Long Term Time-Lapse Photography
with Arduino and CHDK


Long term time-lapse photography with digital cameras can be done in various ways for instance with a PC controlling a camera by software. Cameras that are allowing to be scripted like the canon cameras are offering many features we are taking advantage of here. A little extra hardware was required to run the camera unattended at a remote place for the timespan of one year.

For our project we had to build a autonomous unit that allows to shoot a HDR picture once a day over a period of one year. The energy consumption had to be optimized to run the setup with one set of batteries over the whole period without any maintenance.

How it works

To a little micro controller board, in our case an Arduino, breadboarded realtime clock is attached and delivers a precise time reference. In the code of the Arduino a list keeps all the times when a photo has to be shot, so you can get catch certain events like astronomical occurrences. When the controller wants to shoot a photo a tiny RC-Servo switches the camera on with a “mousetrap” like mechanism then a CHDK script is started automatically and makes a series of photos (bracketing). When the script is finished the last command retracts the lens and switches the camera of to save battery power. To minimize power consumption the controller is in a sleep mode most of the time and checks only every eight seconds if a event is in time. This allows to run the setup over the period of one year.


The “Mousetrap” Mechanism

When Servo arm is turned by 90 degree it presses down the wire lever. A little bow in the wire hits the cameras “on” button. The flexibility of the wire softens the whole thing not to damage the button. The “Mousetrap” itself was build out of 1.5 mm plywood which is easy to cut. The pieces were put together with superglue.






The CHDK Script

This script was put together out of several programs found in the CHDK forum. You will find there further information when you are looking for HDR bracketing.


@title TimeLaps HDR

print "**** Auto Sonnenbilder Reihe ****"

@title Blitz aus
get_prop 16 f
if f = 2 then goto "nof"
print " Flash Off"
set_prop 16 2

sleep 1000

@title Bracketing
@param a ev range
@default a 3
@param b Num of pictures
@default b 5
@param c Startdelay (in sec)
@default c 0

if a<1 then a=3
if b<1 then b=5
if c<0 then c=0

if c>0 then print "Wait", c, "sec"
sleep c*1000

get_prop 25 x
if z<0 then t=-1 else t=1
set_prop 25 y
set_prop 26 y

for s=2 to b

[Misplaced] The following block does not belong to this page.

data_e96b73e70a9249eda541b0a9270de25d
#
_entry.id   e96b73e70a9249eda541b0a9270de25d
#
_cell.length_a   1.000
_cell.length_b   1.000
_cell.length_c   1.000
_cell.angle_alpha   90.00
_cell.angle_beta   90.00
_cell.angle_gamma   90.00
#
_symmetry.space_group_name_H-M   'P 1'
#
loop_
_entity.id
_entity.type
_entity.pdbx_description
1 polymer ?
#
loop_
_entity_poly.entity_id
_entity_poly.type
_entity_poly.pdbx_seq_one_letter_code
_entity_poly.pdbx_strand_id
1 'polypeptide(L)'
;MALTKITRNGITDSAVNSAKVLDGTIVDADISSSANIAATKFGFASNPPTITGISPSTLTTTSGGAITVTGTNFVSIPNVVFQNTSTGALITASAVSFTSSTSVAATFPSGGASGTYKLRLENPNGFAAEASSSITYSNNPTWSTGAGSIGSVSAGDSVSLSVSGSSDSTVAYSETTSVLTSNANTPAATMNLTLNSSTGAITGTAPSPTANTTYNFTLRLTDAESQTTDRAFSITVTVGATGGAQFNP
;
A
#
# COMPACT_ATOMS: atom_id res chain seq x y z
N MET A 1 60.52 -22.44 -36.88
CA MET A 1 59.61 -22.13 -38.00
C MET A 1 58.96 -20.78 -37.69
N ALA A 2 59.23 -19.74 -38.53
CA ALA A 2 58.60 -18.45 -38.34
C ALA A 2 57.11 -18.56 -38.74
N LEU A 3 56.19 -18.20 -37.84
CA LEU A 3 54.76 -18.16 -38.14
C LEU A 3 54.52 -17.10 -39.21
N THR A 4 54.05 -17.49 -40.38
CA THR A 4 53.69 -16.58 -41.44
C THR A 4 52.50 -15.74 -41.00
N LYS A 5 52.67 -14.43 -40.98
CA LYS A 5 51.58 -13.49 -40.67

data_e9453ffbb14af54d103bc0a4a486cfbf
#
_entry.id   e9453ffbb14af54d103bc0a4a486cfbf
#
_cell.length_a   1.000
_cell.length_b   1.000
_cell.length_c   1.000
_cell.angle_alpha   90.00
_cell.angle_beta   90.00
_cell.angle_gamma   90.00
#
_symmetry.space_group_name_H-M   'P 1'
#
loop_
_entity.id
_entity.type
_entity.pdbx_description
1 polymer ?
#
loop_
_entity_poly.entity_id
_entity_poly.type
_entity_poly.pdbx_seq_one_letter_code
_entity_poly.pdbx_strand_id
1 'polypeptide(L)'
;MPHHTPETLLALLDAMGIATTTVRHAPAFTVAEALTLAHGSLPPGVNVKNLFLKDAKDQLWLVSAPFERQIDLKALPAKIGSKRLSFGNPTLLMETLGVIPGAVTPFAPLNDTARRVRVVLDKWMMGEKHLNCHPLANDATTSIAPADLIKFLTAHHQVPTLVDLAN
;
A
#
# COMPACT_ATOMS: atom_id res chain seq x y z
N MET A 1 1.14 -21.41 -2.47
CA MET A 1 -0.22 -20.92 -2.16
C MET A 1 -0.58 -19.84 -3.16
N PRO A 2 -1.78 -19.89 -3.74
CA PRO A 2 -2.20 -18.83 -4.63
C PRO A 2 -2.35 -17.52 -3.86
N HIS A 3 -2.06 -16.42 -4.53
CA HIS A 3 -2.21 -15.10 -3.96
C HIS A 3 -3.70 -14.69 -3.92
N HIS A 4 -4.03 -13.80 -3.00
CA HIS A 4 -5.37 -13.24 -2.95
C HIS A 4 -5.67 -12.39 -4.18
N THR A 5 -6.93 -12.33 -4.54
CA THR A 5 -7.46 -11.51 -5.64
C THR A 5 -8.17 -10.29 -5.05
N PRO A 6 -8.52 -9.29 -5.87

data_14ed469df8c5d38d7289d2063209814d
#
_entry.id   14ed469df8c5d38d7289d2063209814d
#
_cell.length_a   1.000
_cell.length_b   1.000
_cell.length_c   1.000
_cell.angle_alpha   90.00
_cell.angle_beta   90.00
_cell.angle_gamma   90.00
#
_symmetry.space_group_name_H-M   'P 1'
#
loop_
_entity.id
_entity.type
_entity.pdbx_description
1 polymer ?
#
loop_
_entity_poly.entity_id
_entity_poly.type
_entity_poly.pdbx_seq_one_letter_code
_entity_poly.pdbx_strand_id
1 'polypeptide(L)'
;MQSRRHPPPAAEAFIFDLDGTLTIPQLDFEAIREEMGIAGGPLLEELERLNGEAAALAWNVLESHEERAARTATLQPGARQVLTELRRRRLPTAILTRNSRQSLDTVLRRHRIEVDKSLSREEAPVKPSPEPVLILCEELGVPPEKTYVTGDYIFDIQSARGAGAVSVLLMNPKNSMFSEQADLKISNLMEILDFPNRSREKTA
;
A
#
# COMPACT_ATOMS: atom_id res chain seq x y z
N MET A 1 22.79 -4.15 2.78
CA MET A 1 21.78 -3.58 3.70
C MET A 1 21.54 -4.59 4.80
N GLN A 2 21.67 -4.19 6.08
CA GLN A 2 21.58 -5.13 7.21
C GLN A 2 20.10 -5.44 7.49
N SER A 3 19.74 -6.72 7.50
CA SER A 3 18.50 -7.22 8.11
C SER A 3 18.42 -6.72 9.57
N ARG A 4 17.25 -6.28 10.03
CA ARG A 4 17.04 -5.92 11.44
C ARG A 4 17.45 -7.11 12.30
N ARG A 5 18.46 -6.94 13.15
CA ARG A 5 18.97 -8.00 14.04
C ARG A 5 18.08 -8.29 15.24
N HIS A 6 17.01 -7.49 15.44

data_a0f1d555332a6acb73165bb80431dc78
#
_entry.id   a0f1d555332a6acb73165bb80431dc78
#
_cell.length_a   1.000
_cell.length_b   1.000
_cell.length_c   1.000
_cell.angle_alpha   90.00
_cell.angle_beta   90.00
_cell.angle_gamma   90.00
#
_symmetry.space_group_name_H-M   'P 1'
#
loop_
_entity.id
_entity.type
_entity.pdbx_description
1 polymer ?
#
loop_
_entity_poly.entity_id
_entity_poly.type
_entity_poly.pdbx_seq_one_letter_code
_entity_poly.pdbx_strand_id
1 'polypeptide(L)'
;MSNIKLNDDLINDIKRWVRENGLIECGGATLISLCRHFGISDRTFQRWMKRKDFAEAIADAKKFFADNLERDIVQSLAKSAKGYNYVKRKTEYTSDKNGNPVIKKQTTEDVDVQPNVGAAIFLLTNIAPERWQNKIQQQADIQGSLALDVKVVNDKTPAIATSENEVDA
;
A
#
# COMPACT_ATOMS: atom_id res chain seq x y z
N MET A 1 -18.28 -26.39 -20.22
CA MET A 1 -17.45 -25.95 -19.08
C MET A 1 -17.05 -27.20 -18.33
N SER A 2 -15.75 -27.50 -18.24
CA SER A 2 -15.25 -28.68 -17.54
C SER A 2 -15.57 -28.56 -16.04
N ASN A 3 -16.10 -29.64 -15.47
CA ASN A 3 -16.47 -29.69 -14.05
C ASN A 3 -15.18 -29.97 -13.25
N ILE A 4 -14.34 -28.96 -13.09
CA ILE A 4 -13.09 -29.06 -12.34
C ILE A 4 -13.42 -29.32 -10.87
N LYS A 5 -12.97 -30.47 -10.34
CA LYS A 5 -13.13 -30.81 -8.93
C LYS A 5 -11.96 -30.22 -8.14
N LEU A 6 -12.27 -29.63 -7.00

if z<0 then t=-1 else t=1
  set_prop 25 y
  set_prop 26 y
  print "Pic#",s,"of",b,"+",z","(y*10/32/3-z*10)*t,"EV"
next s
set_prop 25 x
set_prop 26 x

sleep 1000

print "shutdown now, retract lense"

sleep 2000






In our case we used our own home made Arduino Clone but a board like the Arduino Mini will do the job also. The schematic shows how to connect all the components the DS1307 is soldered on a little PCB breadboard.


IC: DS1307, Transistor: BC637, Resistor: 10K , 220 Ohm Capacitor: 0.1 F GoldCap, 100n ceramic,Buzzer: Piezo Element 20mm dia., Led: 3mm red, Diode: 1N4158, Crystal: 32.768KHz TC38 Cl:12pF, Servo: Hype IQ60, Camera DC power jack.DS1307


realtime clock breadboard


Arduino Software

The control program is based on our “sleep watchdog example”. The software reads the DS1307 realtime clock chip and compares the actual time to the entrys stored in the program memory. This timetable is found in the TimeTable.h include file where you can edit all the entrys. The total number of entrys is set by the variable “numEntr” and must fit to your table. With a ATMEGA168 chip you have space for around 700 entries otherwise the newer ATMEA328 is required. When starting the program your have the chance to set the realtime clock with a command line in the terminal window. The additional libraries DS1307 and SoftwareServo can be found in the Arduino playground pages. All the other include files are fixed components of the Arduino system. When the programm is running it reads the actual time and date and compares it with the time/date data in the timetable. When the time is equal the servo is moved forth and back by 90 degrees to actuate the cameras “on” button. Otherwise the program forces the processor to fall back in the sleep mode. After eight seconds the hardware watchdog wakes up the processor and the time check is executed again. In our example the data in the timetable are sunrise and sunset times for our geographical position precalculated for one year.

Download TimeLapsePhotoZip project file

Calculating the battery lifetime

The question is how long would last our batteries? Looking through the datasheets of different manufacturers I found a average value of about 2500 mAh capacity for a standard alkaline AA / LR6 cell. When the camera is active (display switched off) I measured 400 mA average current consumption while shooting pictures. So we yield 2500/400 = 6.25 hours or 375 minutes total operating time. Since our camera on switched on for maximum one minute a day the batteries would last one year. A calculation spreadsheet is part of the zip file.


Martin Nawrath KHM 01/2011, nawrath@khm.de